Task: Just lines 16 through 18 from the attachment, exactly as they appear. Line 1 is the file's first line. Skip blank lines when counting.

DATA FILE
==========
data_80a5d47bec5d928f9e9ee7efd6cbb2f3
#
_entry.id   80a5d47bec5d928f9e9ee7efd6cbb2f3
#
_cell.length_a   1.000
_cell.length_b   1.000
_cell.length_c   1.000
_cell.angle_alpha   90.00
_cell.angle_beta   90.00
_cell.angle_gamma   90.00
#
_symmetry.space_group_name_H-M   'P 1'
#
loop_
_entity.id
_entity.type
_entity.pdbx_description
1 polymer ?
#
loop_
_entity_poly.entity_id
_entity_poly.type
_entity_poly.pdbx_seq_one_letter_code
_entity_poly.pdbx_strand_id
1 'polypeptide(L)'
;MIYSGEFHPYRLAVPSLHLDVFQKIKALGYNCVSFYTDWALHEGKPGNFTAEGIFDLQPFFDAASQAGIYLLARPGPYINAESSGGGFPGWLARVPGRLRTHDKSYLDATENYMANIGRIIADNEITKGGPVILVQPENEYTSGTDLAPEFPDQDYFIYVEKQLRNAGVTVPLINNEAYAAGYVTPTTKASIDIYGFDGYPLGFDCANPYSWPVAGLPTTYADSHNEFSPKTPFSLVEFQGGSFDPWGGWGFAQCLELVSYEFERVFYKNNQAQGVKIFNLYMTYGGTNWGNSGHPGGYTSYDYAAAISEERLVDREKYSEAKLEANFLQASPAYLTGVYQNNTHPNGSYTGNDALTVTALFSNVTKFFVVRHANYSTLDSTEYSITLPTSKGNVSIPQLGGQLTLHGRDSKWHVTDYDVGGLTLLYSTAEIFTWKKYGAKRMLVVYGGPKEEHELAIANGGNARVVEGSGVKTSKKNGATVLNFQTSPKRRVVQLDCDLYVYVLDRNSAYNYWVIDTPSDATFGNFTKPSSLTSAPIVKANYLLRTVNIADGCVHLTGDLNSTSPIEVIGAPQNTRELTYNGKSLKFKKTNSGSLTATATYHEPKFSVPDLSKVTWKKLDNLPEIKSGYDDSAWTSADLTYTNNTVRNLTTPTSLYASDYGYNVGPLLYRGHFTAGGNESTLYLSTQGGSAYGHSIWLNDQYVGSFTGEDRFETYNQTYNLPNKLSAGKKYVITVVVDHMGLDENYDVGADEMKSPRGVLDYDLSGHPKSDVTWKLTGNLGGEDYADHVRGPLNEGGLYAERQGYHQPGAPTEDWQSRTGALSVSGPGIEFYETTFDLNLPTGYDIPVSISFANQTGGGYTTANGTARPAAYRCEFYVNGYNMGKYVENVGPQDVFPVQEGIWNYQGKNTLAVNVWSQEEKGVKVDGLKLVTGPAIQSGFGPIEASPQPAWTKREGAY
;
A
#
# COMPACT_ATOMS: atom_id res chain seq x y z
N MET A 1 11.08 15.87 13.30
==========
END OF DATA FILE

_entity.type
_entity.pdbx_description
1 polymer ?